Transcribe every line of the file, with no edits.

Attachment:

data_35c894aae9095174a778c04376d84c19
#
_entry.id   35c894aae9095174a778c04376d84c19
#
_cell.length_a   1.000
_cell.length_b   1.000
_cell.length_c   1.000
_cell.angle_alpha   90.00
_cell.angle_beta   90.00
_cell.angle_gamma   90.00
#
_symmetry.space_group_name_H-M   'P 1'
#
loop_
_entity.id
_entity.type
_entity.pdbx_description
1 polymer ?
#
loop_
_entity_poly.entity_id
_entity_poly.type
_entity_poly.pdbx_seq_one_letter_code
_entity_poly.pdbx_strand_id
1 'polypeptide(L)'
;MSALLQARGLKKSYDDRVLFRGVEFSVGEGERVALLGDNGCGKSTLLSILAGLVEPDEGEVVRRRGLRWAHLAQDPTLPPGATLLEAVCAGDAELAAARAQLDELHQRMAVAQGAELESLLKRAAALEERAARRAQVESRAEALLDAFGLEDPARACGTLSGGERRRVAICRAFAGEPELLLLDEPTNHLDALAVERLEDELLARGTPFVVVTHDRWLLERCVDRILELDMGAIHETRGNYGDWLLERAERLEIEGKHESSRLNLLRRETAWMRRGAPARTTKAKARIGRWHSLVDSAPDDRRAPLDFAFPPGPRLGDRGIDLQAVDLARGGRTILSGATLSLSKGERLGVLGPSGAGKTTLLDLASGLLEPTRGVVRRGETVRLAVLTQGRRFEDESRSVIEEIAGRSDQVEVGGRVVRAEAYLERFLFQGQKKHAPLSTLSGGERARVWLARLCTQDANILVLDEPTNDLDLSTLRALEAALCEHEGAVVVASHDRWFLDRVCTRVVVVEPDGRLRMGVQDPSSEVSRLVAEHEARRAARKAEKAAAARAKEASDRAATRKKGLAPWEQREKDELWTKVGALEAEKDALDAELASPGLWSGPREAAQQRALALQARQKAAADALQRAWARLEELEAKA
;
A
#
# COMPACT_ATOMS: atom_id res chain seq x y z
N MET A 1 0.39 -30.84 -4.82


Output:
data_35c894aae9095174a778c04376d84c19
#
_entry.id   35c894aae9095174a778c04376d84c19
#
_cell.length_a   1.000
_cell.length_b   1.000
_cell.length_c   1.000
_cell.angle_alpha   90.00
_cell.angle_beta   90.00
_cell.angle_gamma   90.00
#
_symmetry.space_group_name_H-M   'P 1'
#
loop_
_entity.id
_entity.type
_entity.pdbx_description
1 polymer ?
#
loop_
_entity_poly.entity_id
_entity_poly.type
_entity_poly.pdbx_seq_one_letter_code
_entity_poly.pdbx_strand_id
1 'polypeptide(L)'
;MSALLQARGLKKSYDDRVLFRGVEFSVGEGERVALLGDNGCGKSTLLSILAGLVEPDEGEVVRRRGLRWAHLAQDPTLPPGATLLEAVCAGDAELAAARAQLDELHQRMAVAQGAELESLLKRAAALEERAARRAQVESRAEALLDAFGLEDPARACGTLSGGERRRVAICRAFAGEPELLLLDEPTNHLDALAVERLEDELLARGTPFVVVTHDRWLLERCVDRILELDMGAIHETRGNYGDWLLERAERLEIEGKHESSRLNLLRRETAWMRRGAPARTTKAKARIGRWHSLVDSAPDDRRAPLDFAFPPGPRLGDRGIDLQAVDLARGGRTILSGATLSLSKGERLGVLGPSGAGKTTLLDLASGLLEPTRGVVRRGETVRLAVLTQGRRFEDESRSVIEEIAGRSDQVEVGGRVVRAEAYLERFLFQGQKKHAPLSTLSGGERARVWLARLCTQDANILVLDEPTNDLDLSTLRALEAALCEHEGAVVVASHDRWFLDRVCTRVVVVEPDGRLRMGVQDPSSEVSRLVAEHEARRAARKAEKAAAARAKEASDRAATRKKGLAPWEQREKDELWTKVGALEAEKDALDAELASPGLWSGPREAAQQRALALQARQKAAADALQRAWARLEELEAKA
;
A
#
# COMPACT_ATOMS: atom_id res chain seq x y z
N MET A 1 0.39 -30.84 -4.82